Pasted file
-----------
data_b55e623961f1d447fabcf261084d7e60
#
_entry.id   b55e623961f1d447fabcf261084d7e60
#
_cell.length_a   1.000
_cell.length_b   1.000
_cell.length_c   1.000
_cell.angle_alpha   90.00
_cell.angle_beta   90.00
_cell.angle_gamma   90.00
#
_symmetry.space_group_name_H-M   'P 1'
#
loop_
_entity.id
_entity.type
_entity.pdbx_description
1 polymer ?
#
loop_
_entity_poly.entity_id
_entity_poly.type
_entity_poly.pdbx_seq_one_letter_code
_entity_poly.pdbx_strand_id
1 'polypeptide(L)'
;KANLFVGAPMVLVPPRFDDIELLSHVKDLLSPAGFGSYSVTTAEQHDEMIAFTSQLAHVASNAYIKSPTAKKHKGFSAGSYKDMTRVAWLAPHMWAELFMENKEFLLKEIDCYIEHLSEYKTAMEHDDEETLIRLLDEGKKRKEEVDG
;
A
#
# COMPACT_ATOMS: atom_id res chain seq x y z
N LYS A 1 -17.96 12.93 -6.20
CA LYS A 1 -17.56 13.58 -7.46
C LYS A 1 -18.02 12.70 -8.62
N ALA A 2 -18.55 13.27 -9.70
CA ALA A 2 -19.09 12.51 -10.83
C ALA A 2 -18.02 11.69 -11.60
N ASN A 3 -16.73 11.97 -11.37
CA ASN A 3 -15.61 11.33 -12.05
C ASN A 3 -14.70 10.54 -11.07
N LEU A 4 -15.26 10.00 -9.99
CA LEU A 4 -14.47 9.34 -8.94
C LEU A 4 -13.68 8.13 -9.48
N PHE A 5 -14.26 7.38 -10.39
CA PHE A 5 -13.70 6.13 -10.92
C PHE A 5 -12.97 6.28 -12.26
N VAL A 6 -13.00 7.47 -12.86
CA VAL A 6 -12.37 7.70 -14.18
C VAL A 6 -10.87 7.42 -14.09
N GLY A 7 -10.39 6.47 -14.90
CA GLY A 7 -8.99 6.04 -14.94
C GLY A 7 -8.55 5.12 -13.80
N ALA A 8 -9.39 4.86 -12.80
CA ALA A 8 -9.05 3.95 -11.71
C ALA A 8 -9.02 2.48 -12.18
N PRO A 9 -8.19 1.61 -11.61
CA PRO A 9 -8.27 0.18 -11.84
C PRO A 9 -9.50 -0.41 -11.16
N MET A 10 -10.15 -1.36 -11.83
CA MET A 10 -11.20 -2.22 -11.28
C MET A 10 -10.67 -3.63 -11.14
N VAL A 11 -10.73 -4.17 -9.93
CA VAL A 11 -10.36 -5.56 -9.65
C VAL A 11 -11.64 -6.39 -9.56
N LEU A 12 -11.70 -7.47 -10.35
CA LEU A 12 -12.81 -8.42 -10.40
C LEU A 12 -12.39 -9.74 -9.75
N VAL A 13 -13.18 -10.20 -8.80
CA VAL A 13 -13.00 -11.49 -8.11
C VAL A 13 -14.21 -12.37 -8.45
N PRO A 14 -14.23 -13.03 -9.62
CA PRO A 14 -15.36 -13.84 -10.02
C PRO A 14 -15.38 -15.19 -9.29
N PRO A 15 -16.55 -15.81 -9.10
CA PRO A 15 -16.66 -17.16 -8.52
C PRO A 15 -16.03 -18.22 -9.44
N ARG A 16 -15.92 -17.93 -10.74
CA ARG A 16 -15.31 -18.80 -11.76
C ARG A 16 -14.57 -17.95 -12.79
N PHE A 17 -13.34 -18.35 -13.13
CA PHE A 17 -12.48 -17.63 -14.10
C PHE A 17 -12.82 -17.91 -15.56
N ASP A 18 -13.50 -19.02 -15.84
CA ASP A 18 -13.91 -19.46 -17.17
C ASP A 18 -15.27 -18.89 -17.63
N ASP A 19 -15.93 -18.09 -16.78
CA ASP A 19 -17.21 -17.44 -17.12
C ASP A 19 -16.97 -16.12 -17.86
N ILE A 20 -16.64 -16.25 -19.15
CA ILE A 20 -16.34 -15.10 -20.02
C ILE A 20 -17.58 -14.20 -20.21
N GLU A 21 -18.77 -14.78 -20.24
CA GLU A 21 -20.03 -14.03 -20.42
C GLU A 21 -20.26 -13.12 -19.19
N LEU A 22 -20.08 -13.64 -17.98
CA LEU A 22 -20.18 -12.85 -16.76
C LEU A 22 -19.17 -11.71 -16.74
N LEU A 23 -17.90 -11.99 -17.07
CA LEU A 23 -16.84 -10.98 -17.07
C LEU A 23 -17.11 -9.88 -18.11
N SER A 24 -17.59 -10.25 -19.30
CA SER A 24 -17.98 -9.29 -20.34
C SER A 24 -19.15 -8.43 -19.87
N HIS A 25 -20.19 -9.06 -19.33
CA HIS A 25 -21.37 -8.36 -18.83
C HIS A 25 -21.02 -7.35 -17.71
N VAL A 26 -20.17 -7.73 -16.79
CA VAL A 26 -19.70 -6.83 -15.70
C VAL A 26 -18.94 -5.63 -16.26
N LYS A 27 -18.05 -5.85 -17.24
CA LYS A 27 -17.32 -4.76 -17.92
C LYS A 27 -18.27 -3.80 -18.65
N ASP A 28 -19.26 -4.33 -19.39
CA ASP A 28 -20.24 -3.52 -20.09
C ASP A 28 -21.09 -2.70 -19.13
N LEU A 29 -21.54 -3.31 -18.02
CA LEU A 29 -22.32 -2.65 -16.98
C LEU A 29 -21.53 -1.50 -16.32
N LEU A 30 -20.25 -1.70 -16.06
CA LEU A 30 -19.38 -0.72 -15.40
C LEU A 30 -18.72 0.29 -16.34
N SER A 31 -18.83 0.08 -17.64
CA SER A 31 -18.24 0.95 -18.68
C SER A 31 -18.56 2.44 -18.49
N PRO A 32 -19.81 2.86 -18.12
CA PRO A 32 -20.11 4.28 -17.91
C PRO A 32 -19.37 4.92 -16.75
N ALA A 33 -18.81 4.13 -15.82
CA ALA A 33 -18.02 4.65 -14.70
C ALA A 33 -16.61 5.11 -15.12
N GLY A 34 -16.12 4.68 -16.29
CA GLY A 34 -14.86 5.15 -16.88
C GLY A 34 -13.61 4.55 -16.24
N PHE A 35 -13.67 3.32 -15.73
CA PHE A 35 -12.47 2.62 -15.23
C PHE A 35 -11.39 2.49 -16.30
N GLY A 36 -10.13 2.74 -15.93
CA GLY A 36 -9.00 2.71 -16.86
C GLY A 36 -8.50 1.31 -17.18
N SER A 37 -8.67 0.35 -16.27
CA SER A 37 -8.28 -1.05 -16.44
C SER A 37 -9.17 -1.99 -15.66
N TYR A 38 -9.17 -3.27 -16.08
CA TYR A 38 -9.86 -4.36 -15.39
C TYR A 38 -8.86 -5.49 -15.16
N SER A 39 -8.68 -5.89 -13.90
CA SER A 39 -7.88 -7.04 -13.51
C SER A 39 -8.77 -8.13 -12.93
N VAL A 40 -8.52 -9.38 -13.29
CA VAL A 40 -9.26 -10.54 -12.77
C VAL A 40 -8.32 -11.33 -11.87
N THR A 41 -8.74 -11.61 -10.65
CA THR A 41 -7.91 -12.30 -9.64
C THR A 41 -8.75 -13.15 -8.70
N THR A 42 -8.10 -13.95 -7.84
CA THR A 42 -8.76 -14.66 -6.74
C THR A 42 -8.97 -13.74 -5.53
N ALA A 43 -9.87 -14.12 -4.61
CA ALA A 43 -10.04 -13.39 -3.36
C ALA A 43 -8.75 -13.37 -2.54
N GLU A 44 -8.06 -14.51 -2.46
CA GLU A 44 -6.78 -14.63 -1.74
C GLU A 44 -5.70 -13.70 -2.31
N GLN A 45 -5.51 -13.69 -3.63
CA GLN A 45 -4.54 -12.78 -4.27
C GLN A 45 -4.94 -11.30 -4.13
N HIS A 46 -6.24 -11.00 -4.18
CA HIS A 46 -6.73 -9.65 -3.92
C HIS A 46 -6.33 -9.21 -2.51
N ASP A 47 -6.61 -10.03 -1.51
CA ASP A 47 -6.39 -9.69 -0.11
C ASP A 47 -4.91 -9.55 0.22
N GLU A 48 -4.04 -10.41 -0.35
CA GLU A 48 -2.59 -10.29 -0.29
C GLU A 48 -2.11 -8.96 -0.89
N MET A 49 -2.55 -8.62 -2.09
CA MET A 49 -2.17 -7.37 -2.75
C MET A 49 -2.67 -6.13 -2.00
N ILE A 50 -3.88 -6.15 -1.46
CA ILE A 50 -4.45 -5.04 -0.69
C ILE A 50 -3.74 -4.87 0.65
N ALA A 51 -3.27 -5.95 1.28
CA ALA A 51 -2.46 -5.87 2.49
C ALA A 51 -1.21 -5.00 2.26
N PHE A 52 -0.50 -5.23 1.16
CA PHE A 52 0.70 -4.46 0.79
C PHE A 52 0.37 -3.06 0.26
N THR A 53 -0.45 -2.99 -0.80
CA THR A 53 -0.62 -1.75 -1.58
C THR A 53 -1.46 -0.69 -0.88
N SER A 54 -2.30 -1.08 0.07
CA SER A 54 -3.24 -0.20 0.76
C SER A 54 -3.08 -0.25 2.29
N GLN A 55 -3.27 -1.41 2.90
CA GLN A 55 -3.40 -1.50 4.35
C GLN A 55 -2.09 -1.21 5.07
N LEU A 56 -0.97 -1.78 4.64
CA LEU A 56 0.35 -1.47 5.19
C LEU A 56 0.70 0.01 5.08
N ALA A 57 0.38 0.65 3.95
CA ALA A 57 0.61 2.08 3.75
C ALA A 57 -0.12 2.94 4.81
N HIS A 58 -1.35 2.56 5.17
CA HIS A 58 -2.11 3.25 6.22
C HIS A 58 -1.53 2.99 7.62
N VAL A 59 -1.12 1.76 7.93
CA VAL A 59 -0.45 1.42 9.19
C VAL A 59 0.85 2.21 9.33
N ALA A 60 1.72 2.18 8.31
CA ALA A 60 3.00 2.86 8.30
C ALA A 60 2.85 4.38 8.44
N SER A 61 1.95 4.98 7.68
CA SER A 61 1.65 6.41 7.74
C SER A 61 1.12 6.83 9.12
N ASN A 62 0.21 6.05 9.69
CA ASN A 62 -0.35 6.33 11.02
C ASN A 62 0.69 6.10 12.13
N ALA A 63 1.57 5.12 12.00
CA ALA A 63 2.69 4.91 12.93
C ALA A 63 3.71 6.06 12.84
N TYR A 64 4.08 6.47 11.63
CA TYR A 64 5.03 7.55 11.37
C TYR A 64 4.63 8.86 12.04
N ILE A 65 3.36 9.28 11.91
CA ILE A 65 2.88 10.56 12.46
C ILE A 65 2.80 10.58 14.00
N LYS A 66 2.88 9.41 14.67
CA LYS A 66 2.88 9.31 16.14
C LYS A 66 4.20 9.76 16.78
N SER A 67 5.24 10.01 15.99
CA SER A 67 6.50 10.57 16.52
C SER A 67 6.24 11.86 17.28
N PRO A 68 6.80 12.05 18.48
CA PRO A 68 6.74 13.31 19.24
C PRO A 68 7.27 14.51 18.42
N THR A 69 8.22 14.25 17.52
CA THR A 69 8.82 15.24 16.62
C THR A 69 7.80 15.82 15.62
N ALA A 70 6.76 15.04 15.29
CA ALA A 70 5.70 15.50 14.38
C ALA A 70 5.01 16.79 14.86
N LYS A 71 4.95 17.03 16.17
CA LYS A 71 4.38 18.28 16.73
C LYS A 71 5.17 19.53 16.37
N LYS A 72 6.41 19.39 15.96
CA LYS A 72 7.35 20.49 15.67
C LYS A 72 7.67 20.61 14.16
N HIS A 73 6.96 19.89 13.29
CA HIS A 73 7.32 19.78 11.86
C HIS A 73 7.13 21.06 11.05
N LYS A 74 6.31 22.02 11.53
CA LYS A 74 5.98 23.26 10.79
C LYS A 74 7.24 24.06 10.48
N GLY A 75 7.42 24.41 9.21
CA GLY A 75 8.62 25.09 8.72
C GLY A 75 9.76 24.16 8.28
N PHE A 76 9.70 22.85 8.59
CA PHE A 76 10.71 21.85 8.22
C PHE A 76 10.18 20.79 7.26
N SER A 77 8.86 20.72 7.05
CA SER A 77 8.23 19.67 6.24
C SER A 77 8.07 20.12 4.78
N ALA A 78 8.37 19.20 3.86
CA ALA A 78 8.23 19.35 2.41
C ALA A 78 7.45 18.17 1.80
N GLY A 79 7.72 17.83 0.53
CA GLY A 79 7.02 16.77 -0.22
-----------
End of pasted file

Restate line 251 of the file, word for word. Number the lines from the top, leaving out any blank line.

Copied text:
CA LYS A 74 5.98 23.26 10.79